A frog species which had a distinct Norfolk accent, but which became extinct in England in the 1990s is being reintroduced.
The frogs will be released at a secret location near Thetford
About 70 northern pool frogs - one of Europe's rarest species - will be reintroduced to Norfolk by English Nature and partners on Friday.
The frog was thought to be a European import, but researchers have now found they are native to East Anglia.
Recordings of mating Norfolk frogs show they had a characteristic inflection.
Archaeological investigations revealed pool frog remains around old Saxon sites in Cambridgeshire and Lincolnshire.
But fenland drainage led to the frog's extinction before its native status was recognised.
The pool frogs released on Friday were captured in a wildlife rich region in Uppsala in Sweden earlier this week.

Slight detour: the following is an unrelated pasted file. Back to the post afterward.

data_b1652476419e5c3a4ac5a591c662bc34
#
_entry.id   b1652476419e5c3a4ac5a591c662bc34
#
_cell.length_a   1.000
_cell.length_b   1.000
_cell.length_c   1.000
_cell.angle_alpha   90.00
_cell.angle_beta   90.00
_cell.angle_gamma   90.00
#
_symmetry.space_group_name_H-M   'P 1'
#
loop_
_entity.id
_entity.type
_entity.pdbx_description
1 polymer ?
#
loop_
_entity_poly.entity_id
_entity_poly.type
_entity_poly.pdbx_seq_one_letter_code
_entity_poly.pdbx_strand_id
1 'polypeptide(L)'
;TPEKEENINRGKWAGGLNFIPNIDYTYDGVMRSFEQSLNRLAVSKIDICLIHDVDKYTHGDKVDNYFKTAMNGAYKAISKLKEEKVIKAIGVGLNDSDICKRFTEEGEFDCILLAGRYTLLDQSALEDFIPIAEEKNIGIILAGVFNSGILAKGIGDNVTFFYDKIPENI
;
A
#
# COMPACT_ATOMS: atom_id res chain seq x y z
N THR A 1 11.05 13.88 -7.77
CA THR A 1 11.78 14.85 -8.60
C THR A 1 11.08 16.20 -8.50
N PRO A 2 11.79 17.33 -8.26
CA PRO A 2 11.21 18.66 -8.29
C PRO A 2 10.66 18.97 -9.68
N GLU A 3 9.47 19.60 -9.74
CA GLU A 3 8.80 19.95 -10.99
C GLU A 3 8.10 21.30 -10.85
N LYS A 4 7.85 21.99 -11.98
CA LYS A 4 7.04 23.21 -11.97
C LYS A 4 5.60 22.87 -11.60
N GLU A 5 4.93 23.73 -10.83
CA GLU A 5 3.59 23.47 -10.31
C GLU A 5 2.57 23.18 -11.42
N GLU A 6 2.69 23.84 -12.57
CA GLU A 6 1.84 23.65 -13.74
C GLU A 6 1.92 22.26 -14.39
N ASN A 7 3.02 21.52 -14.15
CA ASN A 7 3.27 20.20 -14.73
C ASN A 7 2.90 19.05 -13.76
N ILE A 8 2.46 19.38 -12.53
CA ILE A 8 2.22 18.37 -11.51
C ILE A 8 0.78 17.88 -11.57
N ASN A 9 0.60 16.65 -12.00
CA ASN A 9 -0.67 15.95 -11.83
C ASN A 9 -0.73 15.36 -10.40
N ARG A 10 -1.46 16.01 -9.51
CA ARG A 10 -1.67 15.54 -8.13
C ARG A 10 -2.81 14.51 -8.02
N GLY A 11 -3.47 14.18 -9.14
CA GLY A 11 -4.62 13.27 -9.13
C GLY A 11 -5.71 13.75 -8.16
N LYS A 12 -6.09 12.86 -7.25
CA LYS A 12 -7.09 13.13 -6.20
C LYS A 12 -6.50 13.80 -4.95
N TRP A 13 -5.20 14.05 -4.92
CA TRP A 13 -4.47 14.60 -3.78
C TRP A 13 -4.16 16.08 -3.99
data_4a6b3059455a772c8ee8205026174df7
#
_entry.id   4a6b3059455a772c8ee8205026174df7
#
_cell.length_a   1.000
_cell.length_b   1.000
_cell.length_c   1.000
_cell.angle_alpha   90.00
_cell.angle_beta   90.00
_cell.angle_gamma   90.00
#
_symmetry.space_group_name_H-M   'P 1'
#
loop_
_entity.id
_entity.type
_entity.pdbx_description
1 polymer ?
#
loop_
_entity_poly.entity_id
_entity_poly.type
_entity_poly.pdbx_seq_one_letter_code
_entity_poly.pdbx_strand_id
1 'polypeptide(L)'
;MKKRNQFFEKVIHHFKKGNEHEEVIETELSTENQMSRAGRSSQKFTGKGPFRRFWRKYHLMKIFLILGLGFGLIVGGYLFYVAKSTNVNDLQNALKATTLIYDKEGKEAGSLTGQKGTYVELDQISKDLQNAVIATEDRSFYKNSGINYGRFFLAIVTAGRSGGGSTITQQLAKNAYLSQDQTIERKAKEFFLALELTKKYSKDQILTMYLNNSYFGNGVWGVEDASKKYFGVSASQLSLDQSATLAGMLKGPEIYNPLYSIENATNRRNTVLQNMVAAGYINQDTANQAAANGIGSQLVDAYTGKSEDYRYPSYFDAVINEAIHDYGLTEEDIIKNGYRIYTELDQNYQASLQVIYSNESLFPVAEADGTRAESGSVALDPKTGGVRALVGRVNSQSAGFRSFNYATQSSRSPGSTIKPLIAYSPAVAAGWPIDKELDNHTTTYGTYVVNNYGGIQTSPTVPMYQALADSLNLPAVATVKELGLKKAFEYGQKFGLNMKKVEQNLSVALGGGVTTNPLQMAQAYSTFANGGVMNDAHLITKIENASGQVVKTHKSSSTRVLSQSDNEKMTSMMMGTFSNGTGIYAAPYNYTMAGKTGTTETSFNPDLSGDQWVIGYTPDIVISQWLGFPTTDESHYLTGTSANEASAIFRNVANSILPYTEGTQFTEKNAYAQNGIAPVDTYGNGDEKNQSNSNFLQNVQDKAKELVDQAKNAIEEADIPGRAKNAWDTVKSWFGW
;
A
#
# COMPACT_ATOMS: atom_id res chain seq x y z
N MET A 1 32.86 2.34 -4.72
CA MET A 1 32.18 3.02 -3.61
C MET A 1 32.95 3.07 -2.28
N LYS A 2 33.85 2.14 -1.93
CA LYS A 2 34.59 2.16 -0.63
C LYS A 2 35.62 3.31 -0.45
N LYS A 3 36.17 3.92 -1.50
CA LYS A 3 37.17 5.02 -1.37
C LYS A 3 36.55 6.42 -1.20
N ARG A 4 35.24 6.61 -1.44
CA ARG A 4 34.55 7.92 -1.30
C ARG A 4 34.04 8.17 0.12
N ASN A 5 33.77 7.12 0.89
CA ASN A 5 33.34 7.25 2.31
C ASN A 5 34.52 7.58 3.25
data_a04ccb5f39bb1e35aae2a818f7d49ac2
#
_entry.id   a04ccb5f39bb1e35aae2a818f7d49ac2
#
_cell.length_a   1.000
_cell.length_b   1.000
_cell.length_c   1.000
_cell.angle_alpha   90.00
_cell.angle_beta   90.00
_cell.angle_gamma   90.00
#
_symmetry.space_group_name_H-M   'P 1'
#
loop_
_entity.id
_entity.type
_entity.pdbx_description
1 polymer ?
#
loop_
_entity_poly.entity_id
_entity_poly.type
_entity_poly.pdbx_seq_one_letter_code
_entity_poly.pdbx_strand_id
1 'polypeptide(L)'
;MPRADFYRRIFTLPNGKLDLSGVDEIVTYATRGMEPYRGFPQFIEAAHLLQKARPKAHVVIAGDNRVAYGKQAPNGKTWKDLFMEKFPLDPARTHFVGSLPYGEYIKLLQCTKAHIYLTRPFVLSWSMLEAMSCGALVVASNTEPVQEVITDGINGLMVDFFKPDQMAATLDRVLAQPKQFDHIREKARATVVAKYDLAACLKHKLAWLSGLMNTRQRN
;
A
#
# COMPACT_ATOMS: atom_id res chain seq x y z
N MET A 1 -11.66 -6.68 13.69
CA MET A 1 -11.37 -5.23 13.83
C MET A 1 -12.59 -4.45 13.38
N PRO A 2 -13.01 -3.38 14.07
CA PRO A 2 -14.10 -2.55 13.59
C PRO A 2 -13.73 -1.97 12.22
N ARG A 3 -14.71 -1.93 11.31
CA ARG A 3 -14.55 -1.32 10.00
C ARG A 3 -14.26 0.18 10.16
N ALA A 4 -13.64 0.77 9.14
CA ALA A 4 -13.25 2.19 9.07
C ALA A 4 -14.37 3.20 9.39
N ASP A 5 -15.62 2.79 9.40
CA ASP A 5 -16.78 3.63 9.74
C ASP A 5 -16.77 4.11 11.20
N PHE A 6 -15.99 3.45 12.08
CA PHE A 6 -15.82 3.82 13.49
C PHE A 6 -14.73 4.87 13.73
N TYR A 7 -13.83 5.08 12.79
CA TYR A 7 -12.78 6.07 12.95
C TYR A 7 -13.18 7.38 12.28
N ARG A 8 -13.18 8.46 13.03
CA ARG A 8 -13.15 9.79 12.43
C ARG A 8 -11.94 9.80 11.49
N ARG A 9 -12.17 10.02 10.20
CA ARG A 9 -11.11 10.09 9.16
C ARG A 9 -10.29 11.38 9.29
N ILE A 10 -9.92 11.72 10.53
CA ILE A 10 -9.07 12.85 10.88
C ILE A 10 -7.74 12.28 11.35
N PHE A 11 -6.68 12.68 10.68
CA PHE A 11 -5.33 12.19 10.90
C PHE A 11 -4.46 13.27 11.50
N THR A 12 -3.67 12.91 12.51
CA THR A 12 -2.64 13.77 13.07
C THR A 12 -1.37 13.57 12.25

The frogs will be released at a secret location near Thetford in Norfolk, to guard against theft by amphibian collectors.
'Real detective story'
Habitats at the site, including special ponds called pingos, have been restored by the Forestry Commission over the last few years.
English Nature's amphibian specialist, Jim Foster, said: "Piecing together what happened to pool frogs has proved to be a real detective story.
"The frog's distinctive Norfolk accent, the buried remains and genetic studies all provided crucial clues.
"It has taken nearly 10 years of research, involving people across Europe, to get to the bottom of this mystery and today is the culmination of all that effort."